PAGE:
September 13, 2013 | 3
“Reason is larger than science.” So Leon Wieseltier reminds us in his essay “Crimes Against Humanities,” his reply to Steven Pinker’s “Science Is Not Your Enemy.” If well practiced, science reduces errors, but it grants no immunity to nonsense. The closer we get to people, the more utility the humanities have.
Wieseltier mixes too much by putting “physics and biology and economics” in the science bucket. That little list starts deep in science territory, but ends in the contested border zone. No one disputes the position or power of physics. But economics? Social sciences remain fundamentally different from physics.
Economics may have physics-ish aspects (its macro, theoretical and impractically impersonal parts). But economists who bother with observable behavior quickly encounter our unphysicsy features. John Stuart Mill warned that economics “predicts only such of the phenomena of the social state as take place in consequence of the pursuit of wealth. It makes entire abstraction of every other human passion or motive.” Since we’re more than money maximizing machines, “the mere political economist, he who has studied no science but Political Economy, if he attempts to apply his science to practice, will fail.”
Mill was right. Economics’ desire for a unifying theory has led it and us astray. The idea of “utility” as meta-motive, the single thing we always seek to maximize, hubristically abstracts away humanness. In the recent financial crisis did people get impossible mortgages because they preferred the utility of greater risk? Or because they were imprudent, or duped, or just following the herd? Could an economics that handles evidently heterogeneous human motives work better? As I’ve noted, economics could fruitfully be more like fiction, and history, and it can stumble when pretending to physics-ness.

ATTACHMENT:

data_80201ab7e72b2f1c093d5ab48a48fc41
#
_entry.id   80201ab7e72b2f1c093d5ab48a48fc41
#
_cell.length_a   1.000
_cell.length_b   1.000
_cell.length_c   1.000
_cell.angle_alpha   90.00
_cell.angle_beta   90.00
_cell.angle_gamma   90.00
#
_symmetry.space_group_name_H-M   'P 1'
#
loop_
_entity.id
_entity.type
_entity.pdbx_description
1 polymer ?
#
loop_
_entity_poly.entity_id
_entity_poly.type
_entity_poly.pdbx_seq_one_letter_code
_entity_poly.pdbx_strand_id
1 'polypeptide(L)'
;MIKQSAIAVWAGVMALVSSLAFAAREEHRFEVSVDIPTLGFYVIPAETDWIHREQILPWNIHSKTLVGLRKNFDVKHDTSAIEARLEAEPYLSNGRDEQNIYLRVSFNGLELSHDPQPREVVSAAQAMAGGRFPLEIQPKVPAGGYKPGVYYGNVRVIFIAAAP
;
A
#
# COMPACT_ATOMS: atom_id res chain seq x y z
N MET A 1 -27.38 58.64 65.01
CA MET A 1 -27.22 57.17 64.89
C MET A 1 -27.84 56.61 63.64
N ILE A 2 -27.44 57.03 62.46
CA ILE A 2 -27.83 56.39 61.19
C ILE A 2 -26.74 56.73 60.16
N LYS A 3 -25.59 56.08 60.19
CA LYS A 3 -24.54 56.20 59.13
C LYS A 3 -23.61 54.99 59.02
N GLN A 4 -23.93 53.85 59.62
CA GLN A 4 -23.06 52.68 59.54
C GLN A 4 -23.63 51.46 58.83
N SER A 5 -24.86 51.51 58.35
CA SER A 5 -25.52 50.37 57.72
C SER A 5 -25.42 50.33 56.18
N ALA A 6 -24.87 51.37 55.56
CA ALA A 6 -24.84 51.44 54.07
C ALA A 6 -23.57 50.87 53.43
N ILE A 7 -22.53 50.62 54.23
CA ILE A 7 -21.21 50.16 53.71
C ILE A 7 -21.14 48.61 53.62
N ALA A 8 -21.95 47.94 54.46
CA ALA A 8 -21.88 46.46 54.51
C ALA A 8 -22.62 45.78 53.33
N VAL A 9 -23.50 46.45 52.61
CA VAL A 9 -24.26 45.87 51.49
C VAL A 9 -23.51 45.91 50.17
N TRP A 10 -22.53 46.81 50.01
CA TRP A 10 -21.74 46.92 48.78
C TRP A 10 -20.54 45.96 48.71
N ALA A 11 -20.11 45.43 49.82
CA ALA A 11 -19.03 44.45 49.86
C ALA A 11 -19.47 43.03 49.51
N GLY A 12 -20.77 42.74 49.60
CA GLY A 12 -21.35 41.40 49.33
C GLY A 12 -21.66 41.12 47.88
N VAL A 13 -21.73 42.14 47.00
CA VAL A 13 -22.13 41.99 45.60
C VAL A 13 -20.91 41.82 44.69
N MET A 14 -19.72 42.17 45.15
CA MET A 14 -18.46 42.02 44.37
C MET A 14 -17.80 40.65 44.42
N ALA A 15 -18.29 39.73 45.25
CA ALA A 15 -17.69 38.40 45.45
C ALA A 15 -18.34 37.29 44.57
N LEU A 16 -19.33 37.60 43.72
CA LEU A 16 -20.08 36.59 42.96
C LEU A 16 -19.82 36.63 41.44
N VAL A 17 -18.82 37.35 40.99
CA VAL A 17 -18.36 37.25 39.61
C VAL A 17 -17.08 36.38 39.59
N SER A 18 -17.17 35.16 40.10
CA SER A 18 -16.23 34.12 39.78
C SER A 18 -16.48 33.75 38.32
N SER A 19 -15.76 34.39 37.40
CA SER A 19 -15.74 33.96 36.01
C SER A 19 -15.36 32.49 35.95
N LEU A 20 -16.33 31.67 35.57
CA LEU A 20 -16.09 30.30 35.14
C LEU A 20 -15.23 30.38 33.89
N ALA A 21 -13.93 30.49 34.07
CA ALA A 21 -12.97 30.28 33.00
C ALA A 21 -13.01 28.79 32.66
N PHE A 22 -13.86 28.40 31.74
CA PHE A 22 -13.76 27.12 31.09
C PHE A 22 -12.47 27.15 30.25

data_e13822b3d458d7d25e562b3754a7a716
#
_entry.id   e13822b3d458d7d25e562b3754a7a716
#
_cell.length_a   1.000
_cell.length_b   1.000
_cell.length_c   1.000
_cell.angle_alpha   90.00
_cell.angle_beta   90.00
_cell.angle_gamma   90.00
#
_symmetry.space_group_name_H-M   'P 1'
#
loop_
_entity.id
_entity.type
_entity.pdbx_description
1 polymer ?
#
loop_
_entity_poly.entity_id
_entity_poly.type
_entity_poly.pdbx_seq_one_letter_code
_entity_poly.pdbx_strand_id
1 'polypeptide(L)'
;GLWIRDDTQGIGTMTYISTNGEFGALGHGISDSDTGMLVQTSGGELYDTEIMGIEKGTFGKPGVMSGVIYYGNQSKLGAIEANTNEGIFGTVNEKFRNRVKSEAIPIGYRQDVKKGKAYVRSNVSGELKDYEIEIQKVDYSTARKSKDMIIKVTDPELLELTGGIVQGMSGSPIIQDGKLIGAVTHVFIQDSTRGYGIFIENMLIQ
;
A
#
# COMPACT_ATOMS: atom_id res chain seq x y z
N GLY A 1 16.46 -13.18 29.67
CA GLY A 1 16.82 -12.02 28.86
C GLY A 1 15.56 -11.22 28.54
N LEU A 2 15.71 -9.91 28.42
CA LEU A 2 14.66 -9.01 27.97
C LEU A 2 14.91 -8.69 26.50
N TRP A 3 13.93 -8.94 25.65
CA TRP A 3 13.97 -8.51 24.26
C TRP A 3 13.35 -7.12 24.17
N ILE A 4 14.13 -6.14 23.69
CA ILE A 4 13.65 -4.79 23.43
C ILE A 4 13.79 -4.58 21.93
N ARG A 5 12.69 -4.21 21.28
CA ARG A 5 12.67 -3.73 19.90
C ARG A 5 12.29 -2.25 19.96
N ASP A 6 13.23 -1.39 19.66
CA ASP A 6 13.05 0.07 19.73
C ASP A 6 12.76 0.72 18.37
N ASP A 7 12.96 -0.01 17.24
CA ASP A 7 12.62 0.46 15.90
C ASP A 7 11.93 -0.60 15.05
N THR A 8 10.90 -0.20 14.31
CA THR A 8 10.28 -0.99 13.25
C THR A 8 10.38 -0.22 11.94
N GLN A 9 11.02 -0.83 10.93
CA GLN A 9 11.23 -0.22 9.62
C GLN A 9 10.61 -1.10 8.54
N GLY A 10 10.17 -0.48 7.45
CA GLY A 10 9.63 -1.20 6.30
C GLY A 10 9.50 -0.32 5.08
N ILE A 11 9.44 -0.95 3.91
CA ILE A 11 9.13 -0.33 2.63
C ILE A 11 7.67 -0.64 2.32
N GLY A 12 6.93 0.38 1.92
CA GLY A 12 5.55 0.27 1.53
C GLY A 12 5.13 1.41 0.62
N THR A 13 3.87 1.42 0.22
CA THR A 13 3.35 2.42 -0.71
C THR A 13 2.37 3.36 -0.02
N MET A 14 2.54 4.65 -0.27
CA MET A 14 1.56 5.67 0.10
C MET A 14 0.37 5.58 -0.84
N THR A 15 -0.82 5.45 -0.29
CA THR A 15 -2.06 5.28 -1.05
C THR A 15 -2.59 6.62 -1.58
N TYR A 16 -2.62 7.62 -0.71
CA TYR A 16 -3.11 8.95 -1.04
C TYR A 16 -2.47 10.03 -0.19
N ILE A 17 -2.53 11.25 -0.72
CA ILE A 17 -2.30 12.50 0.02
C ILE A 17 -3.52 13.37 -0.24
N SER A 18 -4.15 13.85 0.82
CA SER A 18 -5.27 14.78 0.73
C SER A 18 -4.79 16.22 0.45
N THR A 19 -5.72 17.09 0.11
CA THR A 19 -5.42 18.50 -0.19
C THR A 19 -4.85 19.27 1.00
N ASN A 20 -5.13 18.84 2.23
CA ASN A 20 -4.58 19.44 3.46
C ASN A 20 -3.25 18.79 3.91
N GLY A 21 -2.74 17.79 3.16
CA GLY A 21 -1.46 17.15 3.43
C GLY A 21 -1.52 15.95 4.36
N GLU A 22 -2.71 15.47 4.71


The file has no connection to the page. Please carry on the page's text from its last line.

Mill said “Laws of mind and laws of matter are so dissimilar…that it would be contrary to all principles of rational arrangement to mix them.” Much of nature is mindless. And though we have physics-able parts, we also have minds. In the realm of minds new ideas can change choices. Nothing in physics chooses. Or innovates. Or changes its behavior because of new ideas. People do. We’re not biological billiard balls. Economics (once called moral science) itself promotes ideas that change behaviors.
John McPhee said the category “non-fiction” is like saying “you had non-grapefruit for breakfast.” Perhaps true, but not fruitfully accurate. Similarly non-science can be usefully analyzed. Not all non-science is nonsense, some is very reliable. Many skills and arts are unscienced. And much remains unscience-able (all that’s subjective).
Wieseltier quotes the maxim “Accept the truth from whoever utters it.” That applies equally to the sciences and the humanities. Neither has a monopoly on reason. It’s wiser to retain and develop diverse thinking tools—to reason humbly, fitting the tool to the task. Much knowledge is reliable, without “totalizing” theory (which can induce blindness).
The porous border between science and the humanities must be patrolled for nonsense smuggled in either direction.
Illustration by Julia Suits, The New Yorker Cartoonist & author of The Extraordinary Catalog of Peculiar Inventions.
Previously in this series:
It Is in Our Nature to Be Self-Deficient
Inheriting Second Natures
Our Ruly Nature
It Is in Our Nature to Need Stories
Tools Are in Our Nature
We Fit Nature To Us: Evolutions two way street
Justice Is In Our Nature
Behavioral Telescope Shows How Cooperation Works
Selfish Genes Also Must Cooperate
Game Theory And The Golden Punishment Rule
Revolutionizing Economics by Evolutionizing it.
Science’s Mobile Army of Metaphors
Greek Myths About Human Origins
Evolutionary Economics And Darwin’s Wedge
Economics vs Fiction on Human Nature
Is Economics More Like History Than Physics?
Maxims Are Fitter Than Maximization
Food For Rethinking Markets